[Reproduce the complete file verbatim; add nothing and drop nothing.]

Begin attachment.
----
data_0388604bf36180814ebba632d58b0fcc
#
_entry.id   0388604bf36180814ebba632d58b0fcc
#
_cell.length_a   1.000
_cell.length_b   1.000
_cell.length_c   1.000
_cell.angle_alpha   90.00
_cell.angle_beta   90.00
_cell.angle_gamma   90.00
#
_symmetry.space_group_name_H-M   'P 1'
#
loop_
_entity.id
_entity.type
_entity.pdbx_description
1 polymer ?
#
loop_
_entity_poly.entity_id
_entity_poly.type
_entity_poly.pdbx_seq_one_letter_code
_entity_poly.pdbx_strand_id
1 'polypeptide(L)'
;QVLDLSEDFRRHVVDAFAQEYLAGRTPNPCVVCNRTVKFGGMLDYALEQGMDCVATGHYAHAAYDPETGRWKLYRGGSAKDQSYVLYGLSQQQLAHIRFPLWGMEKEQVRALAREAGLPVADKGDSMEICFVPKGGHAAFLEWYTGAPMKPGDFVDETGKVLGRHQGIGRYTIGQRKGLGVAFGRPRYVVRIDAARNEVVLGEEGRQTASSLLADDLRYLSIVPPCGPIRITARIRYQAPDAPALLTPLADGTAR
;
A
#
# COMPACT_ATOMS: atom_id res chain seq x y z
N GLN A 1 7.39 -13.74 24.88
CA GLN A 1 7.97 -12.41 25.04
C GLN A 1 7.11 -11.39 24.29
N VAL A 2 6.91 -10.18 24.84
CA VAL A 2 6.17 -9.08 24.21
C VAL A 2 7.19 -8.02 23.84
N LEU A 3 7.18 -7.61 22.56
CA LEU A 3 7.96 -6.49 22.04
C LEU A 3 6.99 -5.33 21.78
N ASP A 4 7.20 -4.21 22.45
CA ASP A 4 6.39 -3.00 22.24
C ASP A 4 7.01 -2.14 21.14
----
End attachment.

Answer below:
data_0388604bf36180814ebba632d58b0fcc
#
_entry.id   0388604bf36180814ebba632d58b0fcc
#
_cell.length_a   1.000
_cell.length_b   1.000
_cell.length_c   1.000
_cell.angle_alpha   90.00
_cell.angle_beta   90.00
_cell.angle_gamma   90.00
#
_symmetry.space_group_name_H-M   'P 1'
#
loop_
_entity.id
_entity.type
_entity.pdbx_description
1 polymer ?
#
loop_
_entity_poly.entity_id
_entity_poly.type
_entity_poly.pdbx_seq_one_letter_code
_entity_poly.pdbx_strand_id
1 'polypeptide(L)'
;QVLDLSEDFRRHVVDAFAQEYLAGRTPNPCVVCNRTVKFGGMLDYALEQGMDCVATGHYAHAAYDPETGRWKLYRGGSAKDQSYVLYGLSQQQLAHIRFPLWGMEKEQVRALAREAGLPVADKGDSMEICFVPKGGHAAFLEWYTGAPMKPGDFVDETGKVLGRHQGIGRYTIGQRKGLGVAFGRPRYVVRIDAARNEVVLGEEGRQTASSLLADDLRYLSIVPPCGPIRITARIRYQAPDAPALLTPLADGTAR
;
A
#
# COMPACT_ATOMS: atom_id res chain seq x y z
N GLN A 1 7.39 -13.74 24.88
CA GLN A 1 7.97 -12.41 25.04
C GLN A 1 7.11 -11.39 24.29
N VAL A 2 6.91 -10.18 24.84
CA VAL A 2 6.17 -9.08 24.21
C VAL A 2 7.19 -8.02 23.84
N LEU A 3 7.18 -7.61 22.56
CA LEU A 3 7.96 -6.49 22.04
C LEU A 3 6.99 -5.33 21.78
N ASP A 4 7.20 -4.21 22.45
CA ASP A 4 6.39 -3.00 22.24
C ASP A 4 7.01 -2.14 21.14